7 Key Contract Management System Features
With all of that said, here are 7 features that should be a part of any Contract Management System you select:
1. Multiparty Collaboration - You want a system that allows the other party to the contract to access the contract you're negotiating within your system. You also may want access for advisors like lawyers and accountants.
2. Electronic Signature - Why go to all this effort if the contracts can't be signed electronically within the system? You might as well go back to faxing.
3. Workflow Management - An excellent feature that provides transparency about where the real bottlenecks in the process are.
4. Contract Compliance - Can you audit who made what changes and when? Also great for enforcement of terms.
5. Contract Storage - Get away from shared drives, external hard drives and your email inbox for contract storage. There's nothing worse than the scramble to find "anyone that has a copy of that contract from 5 years ago" and it's a random redline that someone found lingering in their email inbox. The accessibility for all users is also great.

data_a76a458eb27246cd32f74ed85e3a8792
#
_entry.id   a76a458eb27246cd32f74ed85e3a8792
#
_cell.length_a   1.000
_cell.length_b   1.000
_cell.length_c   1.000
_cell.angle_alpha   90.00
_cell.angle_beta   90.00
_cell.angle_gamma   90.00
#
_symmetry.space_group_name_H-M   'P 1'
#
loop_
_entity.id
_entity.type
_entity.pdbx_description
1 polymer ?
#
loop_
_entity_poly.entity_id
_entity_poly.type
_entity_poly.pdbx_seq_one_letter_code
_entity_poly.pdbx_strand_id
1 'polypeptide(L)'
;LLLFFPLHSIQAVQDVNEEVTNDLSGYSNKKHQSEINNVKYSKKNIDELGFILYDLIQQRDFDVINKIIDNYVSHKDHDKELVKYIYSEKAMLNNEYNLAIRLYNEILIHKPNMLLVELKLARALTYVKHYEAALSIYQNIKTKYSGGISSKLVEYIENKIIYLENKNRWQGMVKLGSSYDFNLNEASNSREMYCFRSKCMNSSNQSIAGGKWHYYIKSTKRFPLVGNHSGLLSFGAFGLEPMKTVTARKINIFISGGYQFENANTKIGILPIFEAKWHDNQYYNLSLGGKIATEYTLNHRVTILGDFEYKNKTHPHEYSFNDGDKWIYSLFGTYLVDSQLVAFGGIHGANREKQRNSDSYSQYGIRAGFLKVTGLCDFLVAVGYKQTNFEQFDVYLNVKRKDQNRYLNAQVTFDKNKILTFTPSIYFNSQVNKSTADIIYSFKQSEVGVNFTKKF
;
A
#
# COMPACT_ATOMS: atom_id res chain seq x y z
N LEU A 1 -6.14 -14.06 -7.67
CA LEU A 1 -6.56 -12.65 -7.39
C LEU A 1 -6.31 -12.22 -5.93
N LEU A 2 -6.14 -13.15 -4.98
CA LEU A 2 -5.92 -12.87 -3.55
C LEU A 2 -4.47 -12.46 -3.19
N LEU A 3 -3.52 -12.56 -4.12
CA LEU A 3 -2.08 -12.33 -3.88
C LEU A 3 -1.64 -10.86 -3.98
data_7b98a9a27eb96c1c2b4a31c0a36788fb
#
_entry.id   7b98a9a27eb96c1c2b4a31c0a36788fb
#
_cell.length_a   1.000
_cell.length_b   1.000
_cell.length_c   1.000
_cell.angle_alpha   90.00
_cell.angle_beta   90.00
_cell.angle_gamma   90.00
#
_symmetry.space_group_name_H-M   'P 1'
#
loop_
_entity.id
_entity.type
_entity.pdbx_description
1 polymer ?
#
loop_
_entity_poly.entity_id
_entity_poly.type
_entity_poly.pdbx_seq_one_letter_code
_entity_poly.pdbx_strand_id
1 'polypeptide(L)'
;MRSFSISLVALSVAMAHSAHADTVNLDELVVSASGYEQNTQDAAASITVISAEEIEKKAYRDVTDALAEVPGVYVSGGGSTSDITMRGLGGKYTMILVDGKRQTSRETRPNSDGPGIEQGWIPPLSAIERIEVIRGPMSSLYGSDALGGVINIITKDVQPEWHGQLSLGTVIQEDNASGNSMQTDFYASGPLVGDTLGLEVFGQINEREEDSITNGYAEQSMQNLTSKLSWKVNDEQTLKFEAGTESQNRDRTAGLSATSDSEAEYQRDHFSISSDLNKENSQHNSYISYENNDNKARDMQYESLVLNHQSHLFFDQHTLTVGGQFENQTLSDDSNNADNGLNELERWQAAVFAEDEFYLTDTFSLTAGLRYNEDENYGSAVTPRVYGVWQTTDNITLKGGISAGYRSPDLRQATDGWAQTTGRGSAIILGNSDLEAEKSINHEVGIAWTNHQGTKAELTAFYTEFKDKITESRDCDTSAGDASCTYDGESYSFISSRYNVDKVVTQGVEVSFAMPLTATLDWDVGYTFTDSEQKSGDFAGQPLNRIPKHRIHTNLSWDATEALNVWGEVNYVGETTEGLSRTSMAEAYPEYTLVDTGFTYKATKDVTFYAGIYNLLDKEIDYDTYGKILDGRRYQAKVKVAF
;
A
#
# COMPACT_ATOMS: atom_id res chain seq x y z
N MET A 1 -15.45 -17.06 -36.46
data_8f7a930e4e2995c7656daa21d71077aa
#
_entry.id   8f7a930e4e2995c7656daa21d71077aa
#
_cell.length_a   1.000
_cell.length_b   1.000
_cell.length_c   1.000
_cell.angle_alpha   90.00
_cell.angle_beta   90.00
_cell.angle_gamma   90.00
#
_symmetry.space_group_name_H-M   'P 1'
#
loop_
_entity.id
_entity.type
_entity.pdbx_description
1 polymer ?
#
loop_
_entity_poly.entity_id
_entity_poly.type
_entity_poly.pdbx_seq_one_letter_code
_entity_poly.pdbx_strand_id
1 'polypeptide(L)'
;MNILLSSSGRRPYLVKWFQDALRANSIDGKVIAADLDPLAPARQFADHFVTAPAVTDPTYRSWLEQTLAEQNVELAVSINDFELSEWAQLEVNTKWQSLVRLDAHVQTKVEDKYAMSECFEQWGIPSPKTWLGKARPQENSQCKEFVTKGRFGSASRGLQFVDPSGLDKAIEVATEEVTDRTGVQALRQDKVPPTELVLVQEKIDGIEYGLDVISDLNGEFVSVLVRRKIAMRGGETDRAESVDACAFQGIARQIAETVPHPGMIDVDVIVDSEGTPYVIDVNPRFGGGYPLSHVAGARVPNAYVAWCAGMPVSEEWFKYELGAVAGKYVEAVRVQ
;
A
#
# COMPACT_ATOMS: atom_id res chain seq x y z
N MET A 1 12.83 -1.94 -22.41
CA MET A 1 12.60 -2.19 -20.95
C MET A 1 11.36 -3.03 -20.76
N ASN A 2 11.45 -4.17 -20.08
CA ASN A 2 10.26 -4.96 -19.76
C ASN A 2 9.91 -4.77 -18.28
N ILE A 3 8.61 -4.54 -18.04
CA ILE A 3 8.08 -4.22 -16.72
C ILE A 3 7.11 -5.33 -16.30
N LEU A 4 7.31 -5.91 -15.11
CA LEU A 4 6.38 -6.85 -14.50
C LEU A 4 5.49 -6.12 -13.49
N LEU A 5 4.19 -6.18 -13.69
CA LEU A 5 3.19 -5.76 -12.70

6. Analytics and Data - Want to know how long it takes your form supply agreement to get negotiated and signed on average? Most Contract Management systems will arm you with that data. Identify what data you'd like to have and use that to weed out some of the providers that are unable to deliver.
7. Integrations - Any Contract Management System that you are considering should integrate easily (at no additional cost) with systems like Oracle, SAP, or Salesforce. You should work with your Information Technology team to identify what other systems you might want your Contract Management System to integrate with.
The right Contract Management System can streamline legal operations significantly, standardize the contract process, and arm the legal team with useful legal business intelligence to share with its functional business partners.
Altman Weil recently released a special report "10 Years of Law Firm Mergers". Click here for a copy of the report.
Tons of interesting insight provided by the report, such as:
- 78% of the acquisitions were of small firms of 2-20 lawyers. Smaller acquisitions can be done quickly and are a low risk way to buy market share.
- 49% of the acquisitions in the U.S. were in the South (Florida and Texas mostly) and the Middle Atlantic (New York and Pennsylvania led the way). Geography is an important dynamic.
- Since 2013, there have been more than 80 acquisitions per year. 85 acquisitions closed in 2016.